uc davis engineering caltrans wrong way driving ahmct

A driver entering the highway 50 exit ramp the wrong way near 10th Street in Sacramento. As part of a Caltrans program, UC Davis researchers used visual monitoring to collect data on wrong way drivers and investigate the causes of these rare but deadly incidents.

July 13, 2020

Originally posted by UC Davis news.

Caltrans and the UC Davis Advanced Highway Maintenance and Construction Technology (AHMCT) Research Center today released two reports highlighting ways to prevent rare but often deadly collisions involving wrong-way drivers. 

One of the prevention measures included in the three-year pilot program — reflectors that alert drivers they are entering the roadway in the wrong direction — proved to be so effective that Caltrans has already installed the reflective markers on hundreds of miles of highways.

“Adding the two-way reflective markers proved to be so effective that Caltrans updated its statewide design standards,” said Caltrans Director Toks Omishakin. “It’s a low-cost measure we can use throughout the state to deter wrong way drivers and potentially save lives on California’s highway system.”

The program was developed following 10 wrong-way driver related collisions on Sacramento and San Diego area freeways in the first six months of 2015.  During the three-year pilot program, Caltrans tested new signage and technology, while UC Davis AHMCT and Caltrans researchers conducted a second study using a vision-based monitoring system, or VBMS, in Sacramento to better understand the causes of wrong-way driving incidents. 

During the pilot program, Caltrans installed and tested the following technologies along exit ramps in Sacramento (District 3) and San Diego (District 11):

  • Two-way reflective pavement markers that show white or yellow to right-way drivers, and red to wrong-way drivers.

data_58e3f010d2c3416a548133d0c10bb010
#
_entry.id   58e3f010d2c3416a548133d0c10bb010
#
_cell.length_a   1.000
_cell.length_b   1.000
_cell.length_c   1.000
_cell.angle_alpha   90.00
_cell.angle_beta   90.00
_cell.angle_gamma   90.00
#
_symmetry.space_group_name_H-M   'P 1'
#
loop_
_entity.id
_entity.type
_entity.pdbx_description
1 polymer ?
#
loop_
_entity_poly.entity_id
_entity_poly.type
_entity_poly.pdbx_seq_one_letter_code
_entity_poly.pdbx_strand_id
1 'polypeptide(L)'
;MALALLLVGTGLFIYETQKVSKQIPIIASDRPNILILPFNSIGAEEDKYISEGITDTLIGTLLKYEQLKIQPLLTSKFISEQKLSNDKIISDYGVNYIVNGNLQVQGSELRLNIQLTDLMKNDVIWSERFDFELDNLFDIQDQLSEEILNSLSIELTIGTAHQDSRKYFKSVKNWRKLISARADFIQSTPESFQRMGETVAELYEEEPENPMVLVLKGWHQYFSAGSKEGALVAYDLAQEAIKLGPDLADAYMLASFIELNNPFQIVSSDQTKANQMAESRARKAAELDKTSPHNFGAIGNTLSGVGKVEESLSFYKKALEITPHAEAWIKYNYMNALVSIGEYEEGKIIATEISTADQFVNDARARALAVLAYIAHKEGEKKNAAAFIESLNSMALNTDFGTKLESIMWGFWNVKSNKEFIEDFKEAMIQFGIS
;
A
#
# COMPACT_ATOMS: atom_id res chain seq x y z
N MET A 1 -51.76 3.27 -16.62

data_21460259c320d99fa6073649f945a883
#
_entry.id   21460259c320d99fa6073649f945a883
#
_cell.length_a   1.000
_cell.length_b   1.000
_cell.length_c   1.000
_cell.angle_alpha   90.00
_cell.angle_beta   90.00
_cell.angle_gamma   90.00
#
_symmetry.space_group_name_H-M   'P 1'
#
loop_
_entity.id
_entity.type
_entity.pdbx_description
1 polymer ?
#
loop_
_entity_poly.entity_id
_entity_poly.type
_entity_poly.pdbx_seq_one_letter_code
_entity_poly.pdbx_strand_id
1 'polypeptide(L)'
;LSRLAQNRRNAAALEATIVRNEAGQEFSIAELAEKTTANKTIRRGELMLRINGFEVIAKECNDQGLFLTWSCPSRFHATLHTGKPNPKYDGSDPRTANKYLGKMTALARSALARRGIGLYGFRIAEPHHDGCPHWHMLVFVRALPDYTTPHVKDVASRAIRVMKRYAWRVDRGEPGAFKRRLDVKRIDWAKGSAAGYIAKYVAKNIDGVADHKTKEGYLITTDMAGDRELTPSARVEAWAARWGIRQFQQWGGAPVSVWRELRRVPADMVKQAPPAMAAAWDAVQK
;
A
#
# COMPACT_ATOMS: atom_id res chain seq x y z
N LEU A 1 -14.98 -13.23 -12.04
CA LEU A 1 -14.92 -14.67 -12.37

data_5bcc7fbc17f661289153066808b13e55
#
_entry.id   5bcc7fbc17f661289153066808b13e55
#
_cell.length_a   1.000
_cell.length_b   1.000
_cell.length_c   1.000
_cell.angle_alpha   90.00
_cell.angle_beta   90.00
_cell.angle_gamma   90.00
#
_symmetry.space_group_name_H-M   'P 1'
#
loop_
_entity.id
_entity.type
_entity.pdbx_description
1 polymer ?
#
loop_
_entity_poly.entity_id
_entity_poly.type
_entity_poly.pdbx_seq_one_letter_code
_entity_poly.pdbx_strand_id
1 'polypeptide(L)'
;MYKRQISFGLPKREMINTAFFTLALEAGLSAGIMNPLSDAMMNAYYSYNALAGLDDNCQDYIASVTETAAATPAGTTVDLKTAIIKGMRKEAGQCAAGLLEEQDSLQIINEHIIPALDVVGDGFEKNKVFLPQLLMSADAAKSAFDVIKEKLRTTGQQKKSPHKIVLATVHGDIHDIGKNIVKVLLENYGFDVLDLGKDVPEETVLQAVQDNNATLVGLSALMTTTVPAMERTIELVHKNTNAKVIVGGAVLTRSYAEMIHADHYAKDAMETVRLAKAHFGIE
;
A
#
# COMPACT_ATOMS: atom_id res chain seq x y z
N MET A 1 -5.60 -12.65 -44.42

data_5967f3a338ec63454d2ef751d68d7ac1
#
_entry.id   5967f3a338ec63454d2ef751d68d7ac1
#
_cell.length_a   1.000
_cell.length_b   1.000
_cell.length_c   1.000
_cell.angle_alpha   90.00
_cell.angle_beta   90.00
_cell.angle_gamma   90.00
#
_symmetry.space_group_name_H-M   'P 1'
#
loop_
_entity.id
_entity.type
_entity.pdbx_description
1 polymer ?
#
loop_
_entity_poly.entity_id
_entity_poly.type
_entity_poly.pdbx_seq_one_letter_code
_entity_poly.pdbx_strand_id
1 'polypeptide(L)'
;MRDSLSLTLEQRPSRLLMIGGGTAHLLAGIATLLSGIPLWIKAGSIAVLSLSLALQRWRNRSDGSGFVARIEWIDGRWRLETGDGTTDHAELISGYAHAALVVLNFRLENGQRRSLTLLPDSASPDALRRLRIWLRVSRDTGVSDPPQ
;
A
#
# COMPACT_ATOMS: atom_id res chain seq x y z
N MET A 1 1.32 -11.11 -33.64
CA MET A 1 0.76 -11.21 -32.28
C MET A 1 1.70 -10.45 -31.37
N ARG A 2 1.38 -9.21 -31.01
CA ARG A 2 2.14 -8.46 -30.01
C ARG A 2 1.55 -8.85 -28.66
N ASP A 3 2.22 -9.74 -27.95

• “Wrong Way” signs in two different spacings.
  • “Do Not Enter” signs equipped with LED lights flashing 24 hours a day.
  • Active monitoring systems that use radar to detect wrong-way drivers.  These systems activate a secondary set of LED signs when a wrong-way driver enters  the ramp and send real-time alerts and photos to Caltrans and the California Highway Patrol.

Caltrans monitored the exit ramps over the course of the pilot and learned the two-way reflective pavement markers were an effective measure against wrong-way drivers. In San Diego, the number of wrong-way drivers decreased by 44 percent after the reflective markers were installed. 

The reflectors have already been installed on hundreds of miles of the state highway system, with the work being done over time when Caltrans is performing maintenance or overlaying pavement.

The flashing LED signs showed promise at preventing wrong-way collisions, and Caltrans will continue to monitor their impact to determine whether to expand use at exit ramps across the state. 

Vision-based monitoring in Sacramento

“Our hypothesis was that some of the causes of wrong-way driving start before a driver enters the ramp,” said researcher and AHMCT co-director Ty Lasky, who helped lead the study.  “In order to test this, we wanted extend our field of view to capture as much of the roadway around the exit ramp as possible.”

The monitoring system designed by the researchers consisted of a camera, analytical software, solar panels and a modem mounted on poles near exit ramps. The system records video when the camera detects a wrong-way driver, which allowed the team to study a vehicle’s path before, during and after a wrong-way driving incident.

“The video gave us a more comprehensive understanding of driver behavior and factors that contribute to wrong-way driving,” said Bahram Ravani, distinguished professor of mechanical and aerospace engineering at UC Davis and co-director of the AHMCT. “This opens the door for further deployment of our system across the state as counties and municipalities try to mitigate wrong-way driving.”

Wrong-way collisions on divided highways in California are rare — accounting for about 1 percent of all crashes on the state highway system.

“Wrong-way crashes do not happen very often but when they do occur, they are typically head-on crashes, resulting in death or severe injuries,” said CHP Commissioner Warren Stanley. “Information obtained through this pilot program is being used to help prevent these crashes and save lives on California roadways.”

On average, 37 people are killed in wrong-way collisions each year on California’s highways. Most wrong-way incidents are caused by drivers who are severely impaired and occur in the left-hand lane for vehicles traveling in the correct direction.

The Advanced Highway Maintenance and Construction Technology Research Center is part of the UC Davis Department of Mechanical and Aerospace Engineering. The center develops and tests new and advanced technologies to improve the safety, reliability and efficiency of highway maintenance and construction tasks.